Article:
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3 Things We Learnt In Law This Week (14 February 2019)

NHS Secretary Becomes Oldest Person To Win Age Discrimination Case

An 88-year-old NHS secretary who was dismissed from her job over “frailty” claims has become the oldest person to win an age discrimination case.

Eileen Jolly was fired from her role at the Royal Berkshire Hospital in Reading in January 2017. She was 86 years old at the time.

Her age came under scrutiny after she allegedly failed to upload details of cancer patients into a new electronic database, which meant that 14 women had to wait more than a year for non-urgent surgery.

The error prompted Jolly’s colleagues to inform her boss that they were concerned her age was affecting her performance.

Jolly, who had been working at the hospital for 25 years, felt “humiliated” and “degraded” that she was dismissed, and proceeded to sue the Royal Berkshire NHS Trust on the basis of unfair dismissal.

On Wednesday, it was announced that Jolly had won her claim and would be awarded compensation in October.

Judge Andrew Gumbiti-Zimuto, who ruled on the hearing, explained that Jolly’s error might’ve been down to inadequate training and said that she was performing her role “competently” prior to dismissal. He said: “There is a suspicion of the Claimant being a scapegoat, the Claimant was not offered training where it might be considered appropriate.” Gumbiti-Zimuto added that there was evidence to suggest Jolly had been trained “on the job” on an ad hoc basis.

New Guidance To Help Prevent Age Discrimination At Work

Workplace relations and employment law specialist, Acas, has published new guidance to help prevent age discrimination at work.

Research has found that staff aged over 50 now make up nearly a third of the UK workforce and the number of older workers is steadily rising.

Staff of any age can become victims of age discrimination of work, but it is something that particularly affects young and older employees. Acas’ new guide offers employers essential advice on how to comply with the Equality Act, which protects employees against discrimination based on age.

Sarah Clews, Acas chief executive, said: “Discriminating against someone due to their age is against the law and employers should ensure their work environments are inclusive.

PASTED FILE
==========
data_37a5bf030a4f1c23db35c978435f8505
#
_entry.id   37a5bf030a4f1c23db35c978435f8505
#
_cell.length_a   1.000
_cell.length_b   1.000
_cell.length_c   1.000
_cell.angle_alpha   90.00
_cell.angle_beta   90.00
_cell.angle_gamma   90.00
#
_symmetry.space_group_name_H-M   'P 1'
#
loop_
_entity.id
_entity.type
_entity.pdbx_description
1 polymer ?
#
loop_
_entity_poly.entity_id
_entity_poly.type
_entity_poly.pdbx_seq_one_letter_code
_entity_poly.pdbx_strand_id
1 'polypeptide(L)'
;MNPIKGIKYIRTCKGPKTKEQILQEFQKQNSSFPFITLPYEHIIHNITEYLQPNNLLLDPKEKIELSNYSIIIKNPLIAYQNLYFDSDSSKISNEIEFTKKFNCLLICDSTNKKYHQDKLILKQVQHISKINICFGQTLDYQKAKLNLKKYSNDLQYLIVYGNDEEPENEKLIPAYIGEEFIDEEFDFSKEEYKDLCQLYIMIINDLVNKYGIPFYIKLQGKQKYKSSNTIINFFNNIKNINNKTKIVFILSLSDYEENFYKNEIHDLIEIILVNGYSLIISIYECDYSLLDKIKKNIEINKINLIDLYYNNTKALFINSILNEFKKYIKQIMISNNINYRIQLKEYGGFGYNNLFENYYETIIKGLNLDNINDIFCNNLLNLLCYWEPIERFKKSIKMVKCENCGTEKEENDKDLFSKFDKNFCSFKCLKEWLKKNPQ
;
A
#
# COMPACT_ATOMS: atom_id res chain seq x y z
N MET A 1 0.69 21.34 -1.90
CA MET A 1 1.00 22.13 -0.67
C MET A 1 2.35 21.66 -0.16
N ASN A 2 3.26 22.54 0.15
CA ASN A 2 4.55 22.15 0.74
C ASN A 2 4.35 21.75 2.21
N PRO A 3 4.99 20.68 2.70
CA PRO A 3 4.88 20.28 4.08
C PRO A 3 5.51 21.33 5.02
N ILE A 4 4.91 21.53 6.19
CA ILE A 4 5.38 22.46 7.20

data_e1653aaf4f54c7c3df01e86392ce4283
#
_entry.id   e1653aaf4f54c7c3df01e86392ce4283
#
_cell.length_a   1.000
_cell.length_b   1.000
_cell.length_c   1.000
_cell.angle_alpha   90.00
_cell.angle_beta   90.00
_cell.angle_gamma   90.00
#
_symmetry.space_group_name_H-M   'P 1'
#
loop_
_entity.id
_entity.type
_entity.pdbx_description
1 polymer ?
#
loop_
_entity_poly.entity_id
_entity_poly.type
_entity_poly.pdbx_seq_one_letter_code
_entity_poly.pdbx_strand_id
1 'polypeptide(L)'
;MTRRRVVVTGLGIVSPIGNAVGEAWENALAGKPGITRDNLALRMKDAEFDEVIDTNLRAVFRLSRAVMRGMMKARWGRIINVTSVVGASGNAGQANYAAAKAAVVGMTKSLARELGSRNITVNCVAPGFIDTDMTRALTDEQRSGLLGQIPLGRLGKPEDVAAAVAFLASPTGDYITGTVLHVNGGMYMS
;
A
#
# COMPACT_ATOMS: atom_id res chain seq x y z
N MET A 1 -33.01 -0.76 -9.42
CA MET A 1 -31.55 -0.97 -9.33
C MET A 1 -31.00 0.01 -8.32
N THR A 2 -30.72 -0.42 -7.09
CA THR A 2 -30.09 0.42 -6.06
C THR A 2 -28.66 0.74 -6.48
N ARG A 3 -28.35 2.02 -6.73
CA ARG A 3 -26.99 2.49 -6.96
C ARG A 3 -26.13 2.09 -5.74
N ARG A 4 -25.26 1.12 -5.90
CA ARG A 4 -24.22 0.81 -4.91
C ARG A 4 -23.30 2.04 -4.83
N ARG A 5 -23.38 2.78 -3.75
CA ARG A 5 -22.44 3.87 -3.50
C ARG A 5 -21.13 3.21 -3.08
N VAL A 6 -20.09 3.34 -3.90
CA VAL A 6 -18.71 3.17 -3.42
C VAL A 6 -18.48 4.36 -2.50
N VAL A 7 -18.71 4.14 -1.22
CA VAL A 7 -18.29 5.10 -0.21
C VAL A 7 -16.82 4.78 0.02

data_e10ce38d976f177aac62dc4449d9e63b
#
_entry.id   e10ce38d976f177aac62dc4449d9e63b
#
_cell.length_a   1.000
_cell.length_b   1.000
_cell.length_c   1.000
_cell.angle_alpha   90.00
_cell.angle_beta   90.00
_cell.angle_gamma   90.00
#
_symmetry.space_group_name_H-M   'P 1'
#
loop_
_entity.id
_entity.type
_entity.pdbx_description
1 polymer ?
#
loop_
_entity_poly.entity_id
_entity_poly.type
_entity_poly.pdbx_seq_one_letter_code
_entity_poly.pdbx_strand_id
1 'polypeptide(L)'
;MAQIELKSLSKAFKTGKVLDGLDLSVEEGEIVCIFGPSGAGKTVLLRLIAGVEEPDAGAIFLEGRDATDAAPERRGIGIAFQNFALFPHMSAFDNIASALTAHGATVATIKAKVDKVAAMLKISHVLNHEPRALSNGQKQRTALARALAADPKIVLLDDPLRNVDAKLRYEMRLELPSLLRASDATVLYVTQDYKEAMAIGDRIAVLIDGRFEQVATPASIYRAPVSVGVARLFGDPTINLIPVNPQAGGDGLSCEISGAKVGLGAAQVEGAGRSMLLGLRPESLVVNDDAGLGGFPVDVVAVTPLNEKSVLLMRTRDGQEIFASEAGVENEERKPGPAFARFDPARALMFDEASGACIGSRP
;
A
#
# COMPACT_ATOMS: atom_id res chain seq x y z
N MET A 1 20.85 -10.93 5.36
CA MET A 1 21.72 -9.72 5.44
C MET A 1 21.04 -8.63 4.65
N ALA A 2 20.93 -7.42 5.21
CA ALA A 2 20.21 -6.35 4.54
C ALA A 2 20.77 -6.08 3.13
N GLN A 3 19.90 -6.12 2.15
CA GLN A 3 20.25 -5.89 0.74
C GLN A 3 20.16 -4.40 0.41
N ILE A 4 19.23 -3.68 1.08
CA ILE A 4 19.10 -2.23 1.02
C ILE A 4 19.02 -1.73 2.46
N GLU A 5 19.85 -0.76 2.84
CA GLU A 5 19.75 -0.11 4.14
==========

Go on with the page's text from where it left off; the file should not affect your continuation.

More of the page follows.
“Assumptions such as older workers not knowing how to use the latest tech or younger workers spending all of their time on smart phones may seem harmless, but the effect of age stereotypes can have a detrimental impact on staff and employers. Age stereotyping can make people feel demotivated at work or quit their jobs, which can cost businesses through a loss in productivity or talented staff.”

The new Acas advice includes guidance on recruitment, training, performance management, redundancy and other areas where age discrimination may be most likely to occur.

Hermes Offer Courier Drivers Self-Employed Plus Status

Drivers for one of the UK’s three largest courier companies can now opt in to employee type benefits such as holiday pay and guaranteed earnings. Following what is being described as a ‘ground breaking deal’ for the gig economy by the GMB Union, Hermes couriers can now choose to become self-employed plus.

The collective bargaining agreement is the first ever recognition deal of its type according to the GMB and is designed to support the rights of self-employed people providing courier services to Hermes. It reflects that the world of work has changed and how employers can change with it.

Hermes couriers can now choose to become ‘self-employed plus’, which provides a number of benefits such as holiday pay (pro-rata up to 28 days), and individually negotiated pay rates that allow couriers to earn at least £8.55 per hour over the year. In addition, those self-employed plus couriers that join the GMB Union will benefit from full GMB representation.

The self-employment plus status is optional – those drivers who would prefer to remain on their current form of self-employed status and earn premium rates, as has been the case for the past 20 years.

This could have a far wider reaching impact than just for Hermes couriers – potentially it could affect other companies like Amazon Logistics and the entire gig industry from Uber to Deliveroo.

SCE Solicitors is a boutique employment law and dispute resolution practice based in Leeds which advises clients nationwide.  Please note that the information in this blog is to provide information of general interest in a summary manner and should not be construed as individual legal advice. Readers should consult with SCE Solicitors or other professional counsel before acting on the information contained here.

Emma Roberts
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Emma Roberts

Emma is a trainee solicitor at SCE Solicitors. Emma commenced her training contract in September 2018 and is currently working in the employment law department assisting director Samira Cakali. Emma also assists in the running of the firm’s myHR service where she can support you in the day-to-day management of your staff.

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